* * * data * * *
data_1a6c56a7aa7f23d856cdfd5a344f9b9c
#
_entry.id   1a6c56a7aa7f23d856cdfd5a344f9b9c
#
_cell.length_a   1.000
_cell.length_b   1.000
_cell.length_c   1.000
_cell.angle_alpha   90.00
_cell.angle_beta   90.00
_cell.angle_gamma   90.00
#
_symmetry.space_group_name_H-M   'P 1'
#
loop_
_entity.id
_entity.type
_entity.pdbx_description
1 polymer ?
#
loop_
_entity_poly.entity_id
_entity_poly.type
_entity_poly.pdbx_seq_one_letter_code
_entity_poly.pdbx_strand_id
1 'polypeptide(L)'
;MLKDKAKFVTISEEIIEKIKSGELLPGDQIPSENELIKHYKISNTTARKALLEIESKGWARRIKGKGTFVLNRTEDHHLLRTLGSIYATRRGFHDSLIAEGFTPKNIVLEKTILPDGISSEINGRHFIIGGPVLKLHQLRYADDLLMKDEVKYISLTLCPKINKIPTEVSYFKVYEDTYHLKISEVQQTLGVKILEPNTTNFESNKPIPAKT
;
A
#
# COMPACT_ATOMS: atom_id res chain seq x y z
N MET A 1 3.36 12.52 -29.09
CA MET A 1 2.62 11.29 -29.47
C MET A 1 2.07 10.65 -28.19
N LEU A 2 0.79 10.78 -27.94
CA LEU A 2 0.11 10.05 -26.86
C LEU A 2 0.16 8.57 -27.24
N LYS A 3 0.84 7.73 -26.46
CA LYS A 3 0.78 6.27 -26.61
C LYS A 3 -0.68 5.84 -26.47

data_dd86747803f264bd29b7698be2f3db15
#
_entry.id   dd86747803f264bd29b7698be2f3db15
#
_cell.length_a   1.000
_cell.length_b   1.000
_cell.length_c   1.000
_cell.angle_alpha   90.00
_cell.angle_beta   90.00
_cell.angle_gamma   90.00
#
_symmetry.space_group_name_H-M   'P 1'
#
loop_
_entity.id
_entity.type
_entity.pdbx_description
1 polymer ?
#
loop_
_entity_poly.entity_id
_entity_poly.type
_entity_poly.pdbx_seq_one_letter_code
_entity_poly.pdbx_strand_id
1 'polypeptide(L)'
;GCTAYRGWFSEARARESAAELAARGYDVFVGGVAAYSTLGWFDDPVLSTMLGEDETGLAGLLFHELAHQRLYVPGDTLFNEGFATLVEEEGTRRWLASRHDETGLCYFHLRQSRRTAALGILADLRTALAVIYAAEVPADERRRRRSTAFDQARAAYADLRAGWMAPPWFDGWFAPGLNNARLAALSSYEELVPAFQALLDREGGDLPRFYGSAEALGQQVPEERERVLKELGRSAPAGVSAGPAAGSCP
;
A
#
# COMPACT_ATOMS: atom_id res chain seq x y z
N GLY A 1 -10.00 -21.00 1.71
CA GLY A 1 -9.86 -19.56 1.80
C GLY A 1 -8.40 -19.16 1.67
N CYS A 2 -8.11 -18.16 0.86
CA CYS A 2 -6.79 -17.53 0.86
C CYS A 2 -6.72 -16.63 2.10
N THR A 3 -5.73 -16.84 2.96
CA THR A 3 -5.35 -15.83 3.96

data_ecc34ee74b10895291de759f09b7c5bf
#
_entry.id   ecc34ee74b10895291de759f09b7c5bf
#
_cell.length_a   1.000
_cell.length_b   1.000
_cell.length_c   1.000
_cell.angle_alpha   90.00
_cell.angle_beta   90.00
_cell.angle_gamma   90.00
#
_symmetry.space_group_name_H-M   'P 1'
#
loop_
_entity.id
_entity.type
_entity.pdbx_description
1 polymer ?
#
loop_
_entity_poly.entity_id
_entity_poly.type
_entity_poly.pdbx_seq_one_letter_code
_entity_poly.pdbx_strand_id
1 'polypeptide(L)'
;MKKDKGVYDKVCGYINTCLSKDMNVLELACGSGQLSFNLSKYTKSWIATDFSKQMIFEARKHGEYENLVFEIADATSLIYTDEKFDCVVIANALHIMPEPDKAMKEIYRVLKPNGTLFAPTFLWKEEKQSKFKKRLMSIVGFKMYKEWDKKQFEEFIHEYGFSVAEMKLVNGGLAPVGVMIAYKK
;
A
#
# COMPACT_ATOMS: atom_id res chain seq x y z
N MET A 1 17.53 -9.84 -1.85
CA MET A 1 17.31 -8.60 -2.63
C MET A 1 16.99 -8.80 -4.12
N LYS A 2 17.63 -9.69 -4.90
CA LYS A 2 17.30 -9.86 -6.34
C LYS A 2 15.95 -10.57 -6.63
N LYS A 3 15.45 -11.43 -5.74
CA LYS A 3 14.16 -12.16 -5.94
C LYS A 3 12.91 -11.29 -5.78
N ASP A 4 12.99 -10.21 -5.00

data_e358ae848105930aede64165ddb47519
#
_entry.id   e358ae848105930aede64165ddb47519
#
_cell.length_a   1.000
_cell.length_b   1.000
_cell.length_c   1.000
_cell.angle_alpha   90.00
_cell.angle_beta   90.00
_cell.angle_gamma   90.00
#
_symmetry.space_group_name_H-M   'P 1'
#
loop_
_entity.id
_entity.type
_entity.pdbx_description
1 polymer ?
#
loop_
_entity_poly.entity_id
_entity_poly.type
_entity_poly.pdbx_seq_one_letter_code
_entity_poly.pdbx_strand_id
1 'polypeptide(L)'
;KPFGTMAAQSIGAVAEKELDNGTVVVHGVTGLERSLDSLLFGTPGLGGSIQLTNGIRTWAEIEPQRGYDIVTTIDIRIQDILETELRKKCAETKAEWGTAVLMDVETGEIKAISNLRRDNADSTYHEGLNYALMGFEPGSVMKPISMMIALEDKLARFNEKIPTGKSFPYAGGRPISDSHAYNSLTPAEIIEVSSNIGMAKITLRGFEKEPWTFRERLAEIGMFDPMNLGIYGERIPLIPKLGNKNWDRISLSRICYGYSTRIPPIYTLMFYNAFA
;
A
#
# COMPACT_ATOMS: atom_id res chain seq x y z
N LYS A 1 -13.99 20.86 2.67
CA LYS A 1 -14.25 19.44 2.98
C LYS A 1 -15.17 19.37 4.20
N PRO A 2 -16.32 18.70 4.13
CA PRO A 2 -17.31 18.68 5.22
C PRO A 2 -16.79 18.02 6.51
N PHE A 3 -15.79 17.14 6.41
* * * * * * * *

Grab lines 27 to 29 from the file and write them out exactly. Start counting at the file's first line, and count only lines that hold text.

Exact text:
;
A
#